Dhaka WASA plans 20% hike in water tariff

Dhaka Wasa is planning to increase water tariff by 20 percent, only after a month it slapped a five percent increase in tariff. Dhaka Wasa Managing Director (MD) engineer M Raihanul Abedin said, “The Board has approved increasing water tariff by 20 percent and the proposal has already been sent to the LGRD ministry for final decision.” “The Dhaka Wasa Board has the mandate to increase tariff up to five percent annually. The Board increased tariff by five percent in July after three years. But it is not sufficient to meet the expenditure as the salary of Wasa employees were increased by 20 percent,” he said. He said due to frequent power outage, they have to run pumps often by generators, which is contributing to a rise in water lifting cost. However, the decision of increasing tariff without improving the service of Wasa facing systems loss has raised questions. Transparency International Bangladesh (TIB) Chairman Prof Muzaffer Ahmad said, “An organisation needs to tackle systems loss before increasing tariff.” “Wasa should improve its service first,” he said, adding that it should conduct a survey before making such decisions. However, the Dhaka Wasa MD is confident of providing the city residents with better service in the near future. “We shall install more water treatment plants to increase our production. Water supply in the city will improve after implementation of the Asian Development Bank (ADB)-funded Dhaka Water Supply Sector Development Programme at a cost of Tk 1,456 crore. Moreover, we shall purchase 75 generators,” he added.

Dhaka Wasa plans 20pc hike in water tariff
Ershad Kamol, The Daily Star, September 18, 2008

Dhaka WASA plans to hike water price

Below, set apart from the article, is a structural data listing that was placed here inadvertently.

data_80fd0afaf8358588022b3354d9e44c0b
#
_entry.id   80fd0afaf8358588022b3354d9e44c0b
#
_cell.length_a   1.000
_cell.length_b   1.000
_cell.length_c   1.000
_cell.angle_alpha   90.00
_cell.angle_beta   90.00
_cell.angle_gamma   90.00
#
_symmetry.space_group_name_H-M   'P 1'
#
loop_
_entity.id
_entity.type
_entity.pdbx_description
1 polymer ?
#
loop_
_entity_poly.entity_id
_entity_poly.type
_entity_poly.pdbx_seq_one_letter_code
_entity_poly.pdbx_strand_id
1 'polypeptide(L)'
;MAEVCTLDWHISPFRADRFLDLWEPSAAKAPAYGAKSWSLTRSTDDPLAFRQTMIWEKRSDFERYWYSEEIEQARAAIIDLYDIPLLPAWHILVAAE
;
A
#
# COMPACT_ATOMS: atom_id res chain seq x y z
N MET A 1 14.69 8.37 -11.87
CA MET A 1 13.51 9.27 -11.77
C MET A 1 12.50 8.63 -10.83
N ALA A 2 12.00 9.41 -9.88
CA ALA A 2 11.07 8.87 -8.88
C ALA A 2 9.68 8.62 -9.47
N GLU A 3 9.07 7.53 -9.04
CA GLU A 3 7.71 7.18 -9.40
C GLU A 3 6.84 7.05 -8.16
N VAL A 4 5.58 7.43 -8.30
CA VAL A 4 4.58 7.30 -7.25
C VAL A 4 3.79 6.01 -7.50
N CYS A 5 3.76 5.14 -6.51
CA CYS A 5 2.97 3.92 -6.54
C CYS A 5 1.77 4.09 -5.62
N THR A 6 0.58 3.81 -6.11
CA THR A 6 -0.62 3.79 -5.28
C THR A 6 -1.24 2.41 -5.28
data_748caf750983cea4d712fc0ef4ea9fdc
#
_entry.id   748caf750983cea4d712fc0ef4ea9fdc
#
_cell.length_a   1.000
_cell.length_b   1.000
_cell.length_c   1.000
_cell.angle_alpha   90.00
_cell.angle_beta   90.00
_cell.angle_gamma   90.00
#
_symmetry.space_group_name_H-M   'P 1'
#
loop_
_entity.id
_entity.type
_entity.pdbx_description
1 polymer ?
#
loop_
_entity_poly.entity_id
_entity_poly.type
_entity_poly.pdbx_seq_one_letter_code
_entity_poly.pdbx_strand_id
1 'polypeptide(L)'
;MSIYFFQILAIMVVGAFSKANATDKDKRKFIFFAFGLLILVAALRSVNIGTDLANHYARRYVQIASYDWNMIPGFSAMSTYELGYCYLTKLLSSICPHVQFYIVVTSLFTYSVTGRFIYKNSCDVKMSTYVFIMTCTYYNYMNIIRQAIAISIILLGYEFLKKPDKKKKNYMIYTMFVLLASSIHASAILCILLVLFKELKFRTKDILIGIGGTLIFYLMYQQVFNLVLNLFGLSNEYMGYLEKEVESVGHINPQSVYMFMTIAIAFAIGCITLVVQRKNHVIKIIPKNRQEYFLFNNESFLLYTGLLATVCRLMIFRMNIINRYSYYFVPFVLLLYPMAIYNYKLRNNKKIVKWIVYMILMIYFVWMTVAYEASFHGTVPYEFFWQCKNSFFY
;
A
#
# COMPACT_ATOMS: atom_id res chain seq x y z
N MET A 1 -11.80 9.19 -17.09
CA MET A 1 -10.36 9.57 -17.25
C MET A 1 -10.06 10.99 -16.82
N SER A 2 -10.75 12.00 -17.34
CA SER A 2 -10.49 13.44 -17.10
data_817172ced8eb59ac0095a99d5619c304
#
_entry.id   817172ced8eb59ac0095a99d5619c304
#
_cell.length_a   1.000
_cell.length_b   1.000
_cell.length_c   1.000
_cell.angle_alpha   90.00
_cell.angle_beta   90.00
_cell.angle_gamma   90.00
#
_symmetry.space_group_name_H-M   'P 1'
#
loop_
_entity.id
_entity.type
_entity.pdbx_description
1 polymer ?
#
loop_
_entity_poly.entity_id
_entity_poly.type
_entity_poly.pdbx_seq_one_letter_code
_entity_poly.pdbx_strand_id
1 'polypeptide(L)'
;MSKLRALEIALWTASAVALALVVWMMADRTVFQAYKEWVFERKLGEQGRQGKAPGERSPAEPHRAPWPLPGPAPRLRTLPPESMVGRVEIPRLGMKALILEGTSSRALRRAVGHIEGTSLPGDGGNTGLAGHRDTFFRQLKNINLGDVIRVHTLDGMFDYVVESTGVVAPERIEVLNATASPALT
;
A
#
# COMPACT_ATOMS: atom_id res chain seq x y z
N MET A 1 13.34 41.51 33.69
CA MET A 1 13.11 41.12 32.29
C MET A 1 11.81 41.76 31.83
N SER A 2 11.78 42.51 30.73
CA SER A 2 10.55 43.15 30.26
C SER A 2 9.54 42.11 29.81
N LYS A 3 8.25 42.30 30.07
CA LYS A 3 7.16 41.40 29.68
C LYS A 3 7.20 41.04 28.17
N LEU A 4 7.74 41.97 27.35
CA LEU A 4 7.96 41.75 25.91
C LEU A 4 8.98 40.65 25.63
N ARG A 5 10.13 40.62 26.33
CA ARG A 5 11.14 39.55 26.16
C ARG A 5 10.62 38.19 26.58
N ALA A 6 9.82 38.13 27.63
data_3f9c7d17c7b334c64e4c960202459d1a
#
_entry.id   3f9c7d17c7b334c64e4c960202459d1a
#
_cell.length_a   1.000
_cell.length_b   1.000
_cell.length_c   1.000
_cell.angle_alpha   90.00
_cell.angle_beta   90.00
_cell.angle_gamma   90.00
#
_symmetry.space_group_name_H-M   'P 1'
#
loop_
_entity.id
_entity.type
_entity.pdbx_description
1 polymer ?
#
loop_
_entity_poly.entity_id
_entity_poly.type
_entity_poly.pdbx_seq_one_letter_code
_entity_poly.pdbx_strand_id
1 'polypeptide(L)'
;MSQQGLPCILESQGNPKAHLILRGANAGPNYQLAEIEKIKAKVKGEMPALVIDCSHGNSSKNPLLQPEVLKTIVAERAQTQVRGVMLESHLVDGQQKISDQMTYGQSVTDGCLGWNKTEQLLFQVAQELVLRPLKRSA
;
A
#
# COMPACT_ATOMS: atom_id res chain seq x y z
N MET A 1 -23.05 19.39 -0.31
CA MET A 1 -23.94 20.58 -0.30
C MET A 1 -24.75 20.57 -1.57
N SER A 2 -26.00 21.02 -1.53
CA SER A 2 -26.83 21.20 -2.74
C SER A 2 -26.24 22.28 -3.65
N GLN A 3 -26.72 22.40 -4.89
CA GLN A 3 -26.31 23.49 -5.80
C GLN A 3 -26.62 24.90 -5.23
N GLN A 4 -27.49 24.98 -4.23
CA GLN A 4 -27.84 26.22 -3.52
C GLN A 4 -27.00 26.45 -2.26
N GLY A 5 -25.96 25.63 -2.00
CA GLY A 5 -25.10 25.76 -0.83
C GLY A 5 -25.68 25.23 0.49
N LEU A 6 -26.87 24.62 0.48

August 7, 2008, Staff Correspondent, NewAge, August 7, 2008. Dhaka, Bangladesh

The Dhaka Water Supply and Sewerage Authority is contemplating increasing the price of piped water by about 20 per cent.? The WASA authorities plan to increase water price came in the wake of increased fuel cost, inflation and to minimise the system loss.?

‘We are seriously thinking of rising the price of water price by nearly 20 per cent and will make a proposal in this regard to the ministry soon,’ Abdullah Haroon Pasha, chairman of Dhaka WASA, told a seminar, styled ‘Integrated management of urban water cycle: Singapore’s experience’ organised by the Dhaka WASA in its conference room.?

Shaikh Khurshid Alam, secretary of local government division of the LGRD ministry, was present as the chief guest at the seminar presided over by Haroon Pasha.? Justifying his proposal to hike the price of water, Haroon said the increase would make the people cautious about proper use of water and help further reduction in the system loss.?

He said the system loss of the water supply agency had come down to less than 35 per cent from 45 per cent in 2005.? The Dhaka WASA claims that it supplies an estimated 180 crore litres of water a day against the demand of more than 200 crore litres for domestic as well as industrial consumption.? The domestic consumers are now paying Tk 5.50 per thousand litres and the commercial and industrial consumers pay Tk 18.25 for the same.?

An official of the utility service agency said there would be more than 3 lakh holdings under the Dhaka City Corporation of which only 2.55 lakh are authorised consumers.? ‘The Dhaka WASA is able to collect less than 60 per cent price of its total supplied water due to huge number of unauthorised connections,’ the official added.? He said the Dhaka WASA could not afford waiting for raising the price of piped water as it had to keep pace with the increased fuel cost as well as the increase in inflation.?

Dhaka Water Supply and Sewerage Authority as well as experts asked the government to take immediate and realistic steps to make the alternative sources of water useable to mitigate the water crisis of the capital.? ‘The government should take immediate measures to use the alternative sources of water like rainwater, constructing sufficient water reservoir around the capital and setting up of wastewater and effluent treatment plants,’ the Dhaka WASA managing director, Raihanul Abedin, said while presenting the keynote paper in the seminar.?

‘The groundwater level has been dropping alarmingly in the city due to excessive dependence on it. Currently, 86 per cent of total water is coming from the groundwater,’ Abedin said, adding, ‘The groundwater level is declining by about three metres every year.’